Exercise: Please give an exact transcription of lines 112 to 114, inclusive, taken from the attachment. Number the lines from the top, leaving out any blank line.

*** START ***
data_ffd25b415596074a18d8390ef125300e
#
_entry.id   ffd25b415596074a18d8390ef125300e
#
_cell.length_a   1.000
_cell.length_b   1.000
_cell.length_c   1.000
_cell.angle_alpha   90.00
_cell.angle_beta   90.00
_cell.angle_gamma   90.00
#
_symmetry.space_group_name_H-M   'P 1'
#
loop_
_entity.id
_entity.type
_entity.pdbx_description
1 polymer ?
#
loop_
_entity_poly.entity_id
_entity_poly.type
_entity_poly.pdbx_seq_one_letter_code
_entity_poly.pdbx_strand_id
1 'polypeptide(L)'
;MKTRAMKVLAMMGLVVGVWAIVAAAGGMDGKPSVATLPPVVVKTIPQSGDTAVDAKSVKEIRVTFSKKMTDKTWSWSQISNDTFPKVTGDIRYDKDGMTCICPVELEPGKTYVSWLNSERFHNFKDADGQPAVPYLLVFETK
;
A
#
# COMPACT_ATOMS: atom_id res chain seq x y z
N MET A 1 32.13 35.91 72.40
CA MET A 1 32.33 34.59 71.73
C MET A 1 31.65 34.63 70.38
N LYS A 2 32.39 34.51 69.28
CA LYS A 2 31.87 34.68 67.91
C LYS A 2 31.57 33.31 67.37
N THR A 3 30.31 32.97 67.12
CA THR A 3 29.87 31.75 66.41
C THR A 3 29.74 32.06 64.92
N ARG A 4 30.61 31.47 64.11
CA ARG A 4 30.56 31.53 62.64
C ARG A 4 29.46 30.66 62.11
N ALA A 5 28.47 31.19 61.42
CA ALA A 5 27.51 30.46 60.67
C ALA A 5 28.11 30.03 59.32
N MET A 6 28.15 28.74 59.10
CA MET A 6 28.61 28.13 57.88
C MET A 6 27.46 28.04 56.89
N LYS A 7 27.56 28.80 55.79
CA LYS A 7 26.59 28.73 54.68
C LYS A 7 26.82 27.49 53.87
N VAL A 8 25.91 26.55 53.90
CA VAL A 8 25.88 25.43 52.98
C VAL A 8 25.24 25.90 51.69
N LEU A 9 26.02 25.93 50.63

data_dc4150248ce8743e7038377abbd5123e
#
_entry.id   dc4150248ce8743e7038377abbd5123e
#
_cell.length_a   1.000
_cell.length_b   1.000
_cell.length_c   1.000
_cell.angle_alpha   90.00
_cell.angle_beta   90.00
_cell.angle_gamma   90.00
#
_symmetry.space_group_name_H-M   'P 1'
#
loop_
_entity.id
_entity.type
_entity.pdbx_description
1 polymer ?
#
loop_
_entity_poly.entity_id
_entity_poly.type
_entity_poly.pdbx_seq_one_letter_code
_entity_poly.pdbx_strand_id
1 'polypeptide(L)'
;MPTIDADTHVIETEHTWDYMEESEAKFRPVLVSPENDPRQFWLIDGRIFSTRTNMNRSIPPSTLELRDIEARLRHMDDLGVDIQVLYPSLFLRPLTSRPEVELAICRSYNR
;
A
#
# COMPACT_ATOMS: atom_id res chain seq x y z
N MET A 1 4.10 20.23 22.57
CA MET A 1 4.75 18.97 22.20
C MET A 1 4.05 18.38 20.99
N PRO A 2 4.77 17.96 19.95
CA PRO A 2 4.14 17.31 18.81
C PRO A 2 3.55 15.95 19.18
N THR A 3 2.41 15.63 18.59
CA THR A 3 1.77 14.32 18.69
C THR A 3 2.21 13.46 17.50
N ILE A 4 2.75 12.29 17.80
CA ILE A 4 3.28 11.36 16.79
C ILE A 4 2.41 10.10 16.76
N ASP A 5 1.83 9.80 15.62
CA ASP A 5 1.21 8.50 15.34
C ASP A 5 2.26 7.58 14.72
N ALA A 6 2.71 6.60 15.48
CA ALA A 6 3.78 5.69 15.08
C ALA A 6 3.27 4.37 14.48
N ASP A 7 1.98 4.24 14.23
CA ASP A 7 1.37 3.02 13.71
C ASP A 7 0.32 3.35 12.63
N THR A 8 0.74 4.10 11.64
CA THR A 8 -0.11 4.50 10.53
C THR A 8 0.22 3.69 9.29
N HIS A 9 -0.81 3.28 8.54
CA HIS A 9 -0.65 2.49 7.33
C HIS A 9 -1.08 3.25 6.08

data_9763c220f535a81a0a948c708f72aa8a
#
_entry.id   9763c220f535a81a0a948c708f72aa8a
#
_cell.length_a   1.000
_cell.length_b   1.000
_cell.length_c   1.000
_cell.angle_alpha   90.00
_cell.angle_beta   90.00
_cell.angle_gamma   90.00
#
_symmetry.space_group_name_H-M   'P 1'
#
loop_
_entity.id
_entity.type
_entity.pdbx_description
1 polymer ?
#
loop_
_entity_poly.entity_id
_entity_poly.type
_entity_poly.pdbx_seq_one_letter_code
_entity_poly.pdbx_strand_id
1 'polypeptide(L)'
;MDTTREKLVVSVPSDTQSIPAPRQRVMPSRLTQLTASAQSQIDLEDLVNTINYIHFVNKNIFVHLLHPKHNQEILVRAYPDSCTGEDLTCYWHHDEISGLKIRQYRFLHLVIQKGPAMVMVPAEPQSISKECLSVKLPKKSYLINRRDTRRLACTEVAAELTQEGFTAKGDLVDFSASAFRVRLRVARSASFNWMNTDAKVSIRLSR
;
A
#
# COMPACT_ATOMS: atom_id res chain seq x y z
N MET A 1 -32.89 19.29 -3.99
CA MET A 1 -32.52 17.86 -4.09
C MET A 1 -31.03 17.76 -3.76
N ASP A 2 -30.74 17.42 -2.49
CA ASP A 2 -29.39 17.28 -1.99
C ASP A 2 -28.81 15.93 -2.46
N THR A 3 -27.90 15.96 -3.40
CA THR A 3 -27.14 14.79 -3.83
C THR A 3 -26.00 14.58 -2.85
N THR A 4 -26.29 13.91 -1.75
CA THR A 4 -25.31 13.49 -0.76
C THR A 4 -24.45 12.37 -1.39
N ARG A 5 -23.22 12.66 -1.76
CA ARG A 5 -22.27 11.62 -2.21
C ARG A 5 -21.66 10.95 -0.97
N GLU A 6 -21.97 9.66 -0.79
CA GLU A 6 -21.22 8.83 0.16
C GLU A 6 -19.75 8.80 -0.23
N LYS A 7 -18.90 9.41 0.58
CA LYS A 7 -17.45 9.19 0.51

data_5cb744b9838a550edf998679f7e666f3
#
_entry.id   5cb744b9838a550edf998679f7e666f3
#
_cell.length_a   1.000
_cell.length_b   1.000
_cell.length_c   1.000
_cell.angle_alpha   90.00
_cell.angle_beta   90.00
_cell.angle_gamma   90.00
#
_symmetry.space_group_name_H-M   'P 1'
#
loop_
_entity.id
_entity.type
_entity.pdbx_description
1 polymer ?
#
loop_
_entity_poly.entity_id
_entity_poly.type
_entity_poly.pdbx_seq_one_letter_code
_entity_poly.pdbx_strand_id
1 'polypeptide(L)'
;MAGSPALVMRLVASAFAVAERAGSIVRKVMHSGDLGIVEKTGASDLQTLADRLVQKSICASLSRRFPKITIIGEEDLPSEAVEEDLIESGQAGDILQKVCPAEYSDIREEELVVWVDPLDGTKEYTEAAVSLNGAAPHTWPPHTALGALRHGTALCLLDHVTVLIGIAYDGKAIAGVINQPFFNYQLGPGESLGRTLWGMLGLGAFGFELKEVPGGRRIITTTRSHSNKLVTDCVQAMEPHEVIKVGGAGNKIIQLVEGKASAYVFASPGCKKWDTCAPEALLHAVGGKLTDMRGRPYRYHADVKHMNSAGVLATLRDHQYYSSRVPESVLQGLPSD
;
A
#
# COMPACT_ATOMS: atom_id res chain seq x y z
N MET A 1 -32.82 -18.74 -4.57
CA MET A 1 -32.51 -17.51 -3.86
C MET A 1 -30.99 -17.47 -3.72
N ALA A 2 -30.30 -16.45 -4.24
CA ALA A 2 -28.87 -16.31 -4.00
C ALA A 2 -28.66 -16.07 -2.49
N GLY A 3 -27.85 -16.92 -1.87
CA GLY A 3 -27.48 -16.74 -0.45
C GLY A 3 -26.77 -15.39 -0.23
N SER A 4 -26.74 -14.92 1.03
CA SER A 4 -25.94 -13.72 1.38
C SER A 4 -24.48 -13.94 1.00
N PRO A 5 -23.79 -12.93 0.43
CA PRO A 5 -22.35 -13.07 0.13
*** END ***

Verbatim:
C HIS A 9 -1.08 3.25 6.08

data_9763c220f535a81a0a948c708f72aa8a
#